You appear to have Internet access, so I would recommend that you stop on by the Sccy website and notice there’s no mention whatsoever of a “CPX-3”. There has been, however, mention of a .380 for several years, with nothing to show for it, hence the wholly accurate pejorative “imaginary”. If you’re going to promise something, then deliver it. Period. Emotions have precisely nothing to do with it.

Richard, are you aware that they’ve been promising the 380 in vague terms since the company was called Skky? Does the founder have any answer for the delays? What about the Skky MPX line that was debuted on their website but also vanished years ago? I think cgray has a point given their track record. I used to have PDF of a compensator model also that was supposed to reduce the muzzle flip tendency that the Sccy has, but it never came out either.

Hi Marshall,

Thanks for taking the time to read the article and post a comment. I am familiar with the history of SCCY and with previous information on .380 pistols that have been rumored/announced/promised by the company. I am not an employee of the company and have no interest in it beyond hoping they produce good quality guns that people can rely on.

As with many businesses, changing market conditions can make an item (such as the compensated pistol you mention) no longer a viable (profitable) product. I can point to numerous examples from Smith & Wesson, Taurus, Remington and others. That doesn’t mean that the average person would deem the company a “colossal joke.”

Frankly, I don’t know if the company began taking orders on the new guns at NASGW as I did not have time to stop by their booth and ask. If there is a delay, then I will report it when I have some sort of word from the company.


I own a CPX 2 and find it to be alot of gun for the price. If you observe the machining of the inside of the slide the quality is excellent the problem with some of the comments is that the ones who make them Do not have much knowledge of guns and probably are those who simply are followers who read other negative comments and join the band wagon. Great job SCCY keep them coming!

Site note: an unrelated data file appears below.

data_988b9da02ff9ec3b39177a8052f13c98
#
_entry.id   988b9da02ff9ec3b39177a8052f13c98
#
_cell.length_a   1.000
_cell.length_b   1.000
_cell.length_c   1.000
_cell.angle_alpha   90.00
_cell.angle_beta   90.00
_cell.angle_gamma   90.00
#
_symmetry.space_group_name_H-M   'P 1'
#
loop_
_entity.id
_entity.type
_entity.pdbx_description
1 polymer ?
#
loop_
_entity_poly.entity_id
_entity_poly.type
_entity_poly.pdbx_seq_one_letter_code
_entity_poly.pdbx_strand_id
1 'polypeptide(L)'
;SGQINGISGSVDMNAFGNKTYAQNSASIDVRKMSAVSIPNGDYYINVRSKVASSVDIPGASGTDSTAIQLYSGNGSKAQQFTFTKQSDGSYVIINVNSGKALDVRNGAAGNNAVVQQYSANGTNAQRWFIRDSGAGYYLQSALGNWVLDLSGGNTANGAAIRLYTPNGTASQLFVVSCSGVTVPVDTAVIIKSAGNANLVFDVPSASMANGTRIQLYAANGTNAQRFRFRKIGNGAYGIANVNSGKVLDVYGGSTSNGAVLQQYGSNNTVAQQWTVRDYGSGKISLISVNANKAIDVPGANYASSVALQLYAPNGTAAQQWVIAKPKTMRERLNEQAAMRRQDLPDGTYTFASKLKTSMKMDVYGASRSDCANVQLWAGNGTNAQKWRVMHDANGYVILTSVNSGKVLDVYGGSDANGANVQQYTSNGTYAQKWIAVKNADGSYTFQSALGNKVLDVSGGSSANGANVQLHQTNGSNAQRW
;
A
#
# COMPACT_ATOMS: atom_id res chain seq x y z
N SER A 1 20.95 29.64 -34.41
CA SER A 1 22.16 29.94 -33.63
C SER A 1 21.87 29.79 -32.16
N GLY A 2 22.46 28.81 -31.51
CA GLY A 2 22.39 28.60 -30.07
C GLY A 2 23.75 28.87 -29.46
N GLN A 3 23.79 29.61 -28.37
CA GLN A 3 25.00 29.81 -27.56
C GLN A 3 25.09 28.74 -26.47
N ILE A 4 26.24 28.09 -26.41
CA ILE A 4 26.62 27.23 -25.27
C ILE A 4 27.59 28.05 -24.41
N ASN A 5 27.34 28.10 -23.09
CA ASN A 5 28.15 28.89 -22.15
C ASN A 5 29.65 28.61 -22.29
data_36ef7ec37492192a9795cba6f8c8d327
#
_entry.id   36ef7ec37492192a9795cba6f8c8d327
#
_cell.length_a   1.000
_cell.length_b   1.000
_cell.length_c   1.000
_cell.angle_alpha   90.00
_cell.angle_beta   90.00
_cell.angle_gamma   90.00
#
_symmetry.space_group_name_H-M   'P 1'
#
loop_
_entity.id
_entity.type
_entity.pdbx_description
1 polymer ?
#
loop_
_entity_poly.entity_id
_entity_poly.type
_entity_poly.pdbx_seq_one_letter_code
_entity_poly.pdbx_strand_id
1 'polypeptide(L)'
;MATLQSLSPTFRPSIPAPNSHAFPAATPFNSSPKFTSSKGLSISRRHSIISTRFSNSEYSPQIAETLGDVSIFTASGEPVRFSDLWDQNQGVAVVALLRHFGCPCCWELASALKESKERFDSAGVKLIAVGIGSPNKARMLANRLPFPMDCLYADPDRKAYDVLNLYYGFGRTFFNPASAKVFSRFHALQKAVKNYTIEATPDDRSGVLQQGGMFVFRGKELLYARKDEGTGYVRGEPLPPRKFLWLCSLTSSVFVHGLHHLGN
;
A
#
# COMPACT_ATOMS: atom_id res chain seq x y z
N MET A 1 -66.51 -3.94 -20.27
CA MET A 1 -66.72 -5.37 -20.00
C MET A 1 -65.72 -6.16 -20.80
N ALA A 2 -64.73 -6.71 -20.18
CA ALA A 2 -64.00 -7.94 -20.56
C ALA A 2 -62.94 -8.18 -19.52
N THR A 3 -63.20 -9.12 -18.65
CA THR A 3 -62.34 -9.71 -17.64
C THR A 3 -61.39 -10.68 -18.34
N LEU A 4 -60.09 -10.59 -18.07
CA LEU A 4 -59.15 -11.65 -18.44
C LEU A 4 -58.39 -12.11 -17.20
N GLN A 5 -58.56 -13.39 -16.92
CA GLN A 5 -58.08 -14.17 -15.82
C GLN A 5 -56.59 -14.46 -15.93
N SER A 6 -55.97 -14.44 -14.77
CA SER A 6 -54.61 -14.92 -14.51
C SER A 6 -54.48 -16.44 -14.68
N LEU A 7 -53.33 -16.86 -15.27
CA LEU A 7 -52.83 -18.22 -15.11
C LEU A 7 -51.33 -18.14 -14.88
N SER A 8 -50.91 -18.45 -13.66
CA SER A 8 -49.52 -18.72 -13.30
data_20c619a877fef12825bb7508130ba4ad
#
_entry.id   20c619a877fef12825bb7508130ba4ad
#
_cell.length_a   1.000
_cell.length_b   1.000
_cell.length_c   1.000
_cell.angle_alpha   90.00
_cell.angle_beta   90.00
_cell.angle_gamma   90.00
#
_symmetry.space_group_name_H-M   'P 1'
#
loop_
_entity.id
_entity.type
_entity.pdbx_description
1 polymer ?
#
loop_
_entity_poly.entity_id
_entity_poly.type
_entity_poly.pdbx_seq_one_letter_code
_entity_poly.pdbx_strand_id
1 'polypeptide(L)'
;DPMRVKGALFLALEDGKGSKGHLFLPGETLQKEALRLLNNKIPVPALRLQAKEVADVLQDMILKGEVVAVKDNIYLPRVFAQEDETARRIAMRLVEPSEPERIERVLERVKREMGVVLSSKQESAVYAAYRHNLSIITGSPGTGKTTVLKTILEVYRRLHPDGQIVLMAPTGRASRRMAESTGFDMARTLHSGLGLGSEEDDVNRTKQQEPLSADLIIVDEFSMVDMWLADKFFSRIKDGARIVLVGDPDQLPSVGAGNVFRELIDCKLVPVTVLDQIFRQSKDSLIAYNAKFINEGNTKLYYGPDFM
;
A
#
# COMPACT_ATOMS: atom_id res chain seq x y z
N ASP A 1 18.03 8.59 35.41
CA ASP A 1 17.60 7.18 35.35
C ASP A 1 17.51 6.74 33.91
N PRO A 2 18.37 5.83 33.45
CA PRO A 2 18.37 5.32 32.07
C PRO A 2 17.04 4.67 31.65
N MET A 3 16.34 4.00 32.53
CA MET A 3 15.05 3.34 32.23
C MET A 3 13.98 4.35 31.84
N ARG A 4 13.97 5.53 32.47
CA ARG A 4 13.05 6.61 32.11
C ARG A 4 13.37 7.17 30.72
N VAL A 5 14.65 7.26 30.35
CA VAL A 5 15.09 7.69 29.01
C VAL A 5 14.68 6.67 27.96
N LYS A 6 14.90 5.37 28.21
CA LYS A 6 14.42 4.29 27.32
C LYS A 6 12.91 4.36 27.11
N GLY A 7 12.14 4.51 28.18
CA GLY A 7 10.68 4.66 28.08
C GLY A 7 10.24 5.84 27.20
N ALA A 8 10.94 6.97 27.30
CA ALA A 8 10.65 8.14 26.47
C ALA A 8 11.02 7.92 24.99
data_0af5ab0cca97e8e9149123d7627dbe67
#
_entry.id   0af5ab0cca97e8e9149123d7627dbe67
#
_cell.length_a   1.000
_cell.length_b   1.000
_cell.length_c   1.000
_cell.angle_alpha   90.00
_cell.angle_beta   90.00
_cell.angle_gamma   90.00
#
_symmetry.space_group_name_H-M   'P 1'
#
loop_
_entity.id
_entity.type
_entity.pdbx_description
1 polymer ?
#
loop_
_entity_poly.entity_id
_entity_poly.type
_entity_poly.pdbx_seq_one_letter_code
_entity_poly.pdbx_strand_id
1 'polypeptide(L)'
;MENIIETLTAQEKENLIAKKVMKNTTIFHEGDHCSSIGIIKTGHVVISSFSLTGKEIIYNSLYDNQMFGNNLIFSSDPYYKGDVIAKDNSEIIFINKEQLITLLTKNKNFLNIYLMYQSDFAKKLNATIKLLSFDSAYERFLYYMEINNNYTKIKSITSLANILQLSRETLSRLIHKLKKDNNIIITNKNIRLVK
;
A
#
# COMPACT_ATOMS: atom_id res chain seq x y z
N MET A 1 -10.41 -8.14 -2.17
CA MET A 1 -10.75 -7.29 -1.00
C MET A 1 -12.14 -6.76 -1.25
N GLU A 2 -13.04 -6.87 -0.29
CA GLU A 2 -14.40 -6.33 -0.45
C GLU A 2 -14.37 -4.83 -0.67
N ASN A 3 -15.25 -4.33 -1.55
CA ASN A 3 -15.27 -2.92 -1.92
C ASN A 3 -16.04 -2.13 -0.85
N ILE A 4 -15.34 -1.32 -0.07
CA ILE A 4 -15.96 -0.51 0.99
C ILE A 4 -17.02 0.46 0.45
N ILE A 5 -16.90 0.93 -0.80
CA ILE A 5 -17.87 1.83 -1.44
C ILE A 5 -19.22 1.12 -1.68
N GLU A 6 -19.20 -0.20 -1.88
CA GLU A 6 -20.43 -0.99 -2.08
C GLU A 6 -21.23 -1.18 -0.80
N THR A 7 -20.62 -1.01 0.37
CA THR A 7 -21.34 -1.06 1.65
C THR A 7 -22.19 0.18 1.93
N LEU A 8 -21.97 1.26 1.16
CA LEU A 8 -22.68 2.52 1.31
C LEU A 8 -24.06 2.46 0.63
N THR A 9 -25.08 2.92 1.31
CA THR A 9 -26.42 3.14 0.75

Good point! I’ve run almost 1500 rounds through my CPX-2 at this point (with 4 different SCCY mags) and have not had one single problem with it…the gun nor the mags. Waiting on the CPX-3 to become available.

That’s really good I have about the same amount threw mine will purchase the cpx-3 for sure!

The very first sentence of this post is wrong. SCCY did not “officially announce” the CPX-3 at the NASGW Expo, which ended last Friday. The prototype must be a lemon, and the people at SCCY have absolutely no clue how to cover for themselves after promising this gun ALL YEAR. Hilarious.

It’s clear you do not like SCCY and that is fine. I’m certainly not their, or any other manufacturer’s, advocate.

I welcome you as a reader and encourage reasonable discourse. However, the repetitive bashing and jumping to conclusions is growing a bit old. Please discontinue.

I am going to have to ask you to discontinue writing reviews of nonexistent firearms, or at least, when you find out you’ve been played by a well known dumpster fire of a company, to acknowledge the fact to your readers. “Reasonable discourse” includes total honesty, and the fact that you refuse to admit that you’ve been played by SCCY reveals that you yourself appear incapable of engaging in it.

I don’t tell you how to drive your truck, so don’t come to my property and tell me how to manage it.

Since you are unable to follow a reasonable request on my site, perhaps you will be happier elsewhere.

Sccy finally put it on their facebook page. Perhaps some of us were a bit quick to call foul. I’m still curious about the quad lock system as well. I find my CPX-2 to be less accurate than fixed barrel revolvers that I normally use. If I can get my gun adapted to use the quad lock I’d be willing to pay for it. Hopefully my local gun store will get one. He sells CPX-2’s like most people sell popcorn so I don’t see why not.